13. An apparatus according to claim 8, wherein said light source emits linearly polarized light which is polarized in a direction which forms an angle of about 45░ with respect to a tangential plane.
14. An apparatus according to claim 8, wherein said detection means is a photosensor, the light-receiving surface of which is divided into four sections by two orthogonal lines.
15. An apparatus according to claim 8, wherein said light source is a semiconductor laser.
16. An apparatus according to claim 8, wherein said condensing means is an objective lens.
Description
BACKGROUND OF THE INVENTION

1. Field of the Invention

The present invention relates to a focus detection apparatus and, more particularly, to a focus detection apparatus which is suitable for an optical data recording/reproduction apparatus which records and reproduces various data on and from a recording medium, e.g., an optical disk.

2. Related Background Art

A typical focus detection apparatus of this type adopts a so-called astigmatism method described in U.S. Pat. No. 4,358,200. FIG. 1 exemplifies this. A light beam 42 emitted from a light source 41, e.g., a semiconductor laser, is reflected by a first surface 47 of a wedge-shaped plate 43, and forms a spot on a data track 46 of an optical disk 45 through an objective lens 44. A return light beam 49 reflected by the optical disk 45 is incident on the wedge-shaped plate 43 again through the objective lens 44 and is reflected by a second surface 48 thereof to emerge from the first surface 47. Then, the beam 49 is detected by a photosensor 550. The return light beam 49 causes an astigmatism when it passes through the wedge-shaped plate 43, and the shape of the beam spot on the photosensor 50 changes in accordance with the focusing state on the optical disk 45. When this change in shape of the beam spot is detected by four-divided reception surfaces of the photosensor 50, focus detection can be performed.

However, in the conventional apparatus described above, since the light source and the photosensor are arranged at the same side with respect to the wedge-shaped plate, they must be separated a given distance from each other in the direction of the optical axis of the objective lens (i.e., in the direction perpendicular to the surface of the optical disk) so that they can be operated without interfering each other, resulting in a thick apparatus.

In the conventional apparatus, the wedge-shaped plate 43 causes a coma in addition to the astigmatism, and the spot on the photosensor 50 cannot have an accurate circular shape or an elliptic shape, but is deformed as shown in FIGS. 2A, 2B, and 2C. Note that FIG. 2A shows a just-in-focus state, nnd FIGS. 2B and 2C respective show pre-focus and post-focus states. The deformed spot adversely influences focus detection.

SUMMARY OF THE INVENTION

It is an object of the present invention to provide a simple, thin focus detection apparatus which is free from the above drawbacks of the conventional apparatus.

It is another object of the present invention to provide a focus detection apparatus which is capable of accurate focus detection with a simple arrangement.

In order to achieve the above object, there is provided a focus detection apparatus comprising a light source; focusing means for focusing a light beam emitted from the light source onto an object; a prism for reflecting the light beam from the light source by its surface to guide the reflected light beam to the focusing means and for allowing return light from the object to pass therethrough to cause an astigmatism; and detection means for detecting a focusing state of the light beam on the object from the astigmatism of the return light, wherein the detection means is arranged at a position opposite to the light source to sandwich the prism therebetween, and the return light is emerged from a surface thereof different from the incident surface to be guided to the detection means.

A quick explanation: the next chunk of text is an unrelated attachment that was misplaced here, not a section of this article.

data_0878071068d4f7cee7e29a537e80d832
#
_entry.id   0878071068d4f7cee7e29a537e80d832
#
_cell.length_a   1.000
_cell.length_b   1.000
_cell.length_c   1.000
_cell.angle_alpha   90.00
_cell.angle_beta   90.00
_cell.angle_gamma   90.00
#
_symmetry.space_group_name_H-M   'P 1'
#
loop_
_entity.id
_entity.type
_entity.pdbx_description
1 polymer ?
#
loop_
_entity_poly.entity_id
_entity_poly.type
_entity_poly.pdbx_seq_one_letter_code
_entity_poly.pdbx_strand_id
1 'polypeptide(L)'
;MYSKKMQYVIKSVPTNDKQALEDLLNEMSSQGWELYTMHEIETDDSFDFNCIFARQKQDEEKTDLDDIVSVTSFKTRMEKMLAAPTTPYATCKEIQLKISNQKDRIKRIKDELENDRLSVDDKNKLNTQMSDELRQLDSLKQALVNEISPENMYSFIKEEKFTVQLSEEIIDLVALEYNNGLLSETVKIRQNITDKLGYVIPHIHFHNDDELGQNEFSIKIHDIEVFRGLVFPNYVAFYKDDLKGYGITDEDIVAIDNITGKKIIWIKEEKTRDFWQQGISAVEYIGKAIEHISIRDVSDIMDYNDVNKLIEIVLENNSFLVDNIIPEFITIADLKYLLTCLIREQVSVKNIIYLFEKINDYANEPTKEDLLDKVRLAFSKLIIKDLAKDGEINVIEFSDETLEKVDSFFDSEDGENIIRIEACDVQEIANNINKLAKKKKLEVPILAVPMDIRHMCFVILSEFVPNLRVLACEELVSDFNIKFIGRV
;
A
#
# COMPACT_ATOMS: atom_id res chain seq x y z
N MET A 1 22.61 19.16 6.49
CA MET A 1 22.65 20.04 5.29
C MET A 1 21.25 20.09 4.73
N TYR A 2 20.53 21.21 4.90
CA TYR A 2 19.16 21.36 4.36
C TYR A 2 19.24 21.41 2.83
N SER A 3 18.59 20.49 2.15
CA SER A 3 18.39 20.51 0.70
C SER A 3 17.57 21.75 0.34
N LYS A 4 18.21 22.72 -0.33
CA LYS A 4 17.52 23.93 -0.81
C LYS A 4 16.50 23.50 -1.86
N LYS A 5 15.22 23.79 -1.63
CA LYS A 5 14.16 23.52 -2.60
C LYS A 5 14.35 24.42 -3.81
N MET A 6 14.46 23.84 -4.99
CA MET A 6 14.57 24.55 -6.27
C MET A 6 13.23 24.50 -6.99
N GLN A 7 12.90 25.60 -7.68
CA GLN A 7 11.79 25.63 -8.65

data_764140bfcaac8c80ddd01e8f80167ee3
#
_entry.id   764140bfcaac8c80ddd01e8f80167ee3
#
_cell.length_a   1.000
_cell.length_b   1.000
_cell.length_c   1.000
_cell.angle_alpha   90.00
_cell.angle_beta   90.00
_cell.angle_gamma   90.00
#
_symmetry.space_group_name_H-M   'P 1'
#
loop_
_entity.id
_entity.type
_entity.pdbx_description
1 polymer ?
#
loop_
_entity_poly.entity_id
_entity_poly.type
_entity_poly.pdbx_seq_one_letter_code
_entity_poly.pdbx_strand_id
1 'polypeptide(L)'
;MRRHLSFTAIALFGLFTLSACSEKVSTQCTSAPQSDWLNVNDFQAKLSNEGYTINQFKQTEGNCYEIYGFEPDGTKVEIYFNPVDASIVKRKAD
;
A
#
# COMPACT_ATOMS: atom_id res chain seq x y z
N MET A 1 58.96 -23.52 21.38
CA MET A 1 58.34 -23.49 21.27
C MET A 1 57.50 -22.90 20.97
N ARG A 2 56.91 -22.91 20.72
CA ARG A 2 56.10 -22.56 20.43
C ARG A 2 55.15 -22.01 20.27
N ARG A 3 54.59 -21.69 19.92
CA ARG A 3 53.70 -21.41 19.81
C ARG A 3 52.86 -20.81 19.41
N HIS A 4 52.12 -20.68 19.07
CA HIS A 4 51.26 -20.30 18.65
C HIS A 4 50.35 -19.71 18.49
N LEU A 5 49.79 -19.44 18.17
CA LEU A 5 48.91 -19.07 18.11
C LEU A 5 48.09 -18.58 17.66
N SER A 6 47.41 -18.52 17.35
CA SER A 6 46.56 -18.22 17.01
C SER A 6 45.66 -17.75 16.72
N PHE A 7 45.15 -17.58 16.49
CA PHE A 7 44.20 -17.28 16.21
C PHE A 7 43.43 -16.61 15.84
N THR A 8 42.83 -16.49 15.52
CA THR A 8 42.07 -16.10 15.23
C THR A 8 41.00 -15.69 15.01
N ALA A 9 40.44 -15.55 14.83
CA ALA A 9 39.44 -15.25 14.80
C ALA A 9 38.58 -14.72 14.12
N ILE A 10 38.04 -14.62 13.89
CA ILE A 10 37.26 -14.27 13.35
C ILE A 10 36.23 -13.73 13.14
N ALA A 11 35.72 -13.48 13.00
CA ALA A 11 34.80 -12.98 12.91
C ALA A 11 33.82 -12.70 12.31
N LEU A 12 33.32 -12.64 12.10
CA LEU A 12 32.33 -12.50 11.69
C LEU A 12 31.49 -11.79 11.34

According to another aspect of the present invention, an optical means for correcting an aberration other than the astigmatism caused by the prism is arranged between the prism and the detection means, thus allowing accurate focus detection.

BRIEF DESCRIPTION OF THE DRAWINGS

FIG. 1 is a schematic diagram showing a arrangement of a conventional focus detection apparatus;

FIGS. 2A to 2C are schematic views showing the spot states on a photosensor of the conventional focus detection apparatus;

FIG. 3 is a schematic diagram showing an arrangement of a focus detection apparatus according to a first embodiment of the present invention;

FIG. 4 is a schematic view showing a light-receiving surface of a photosensor of the first embodiment and a change in shape of a received beam spot;

FIG. 5 is a schematic view for explaining the principle of causing an astigmatism by a prism;

FIG. 6 is a schematic view for explaining light beam behavior incident on a prism of the first embodiment;

FIG. 7 is a graph showing polarized light reflectivity/transmittance characteristics of a light incident surface of the prism of the first embodiment;

FIG. 8 is a schematic diagram showing the arrangement of a second embodiment of the present invention;

FIG. 9 is a graph showing polarized light transmittance characteristics of a light incident surface of a prism of the second embodiment;

FIG. 10 is a schematic diagram showing the arrangement of a third embodiment;

FIG. 11 is a schematic view showing light beam behavior incident on a prism of the third embodiment;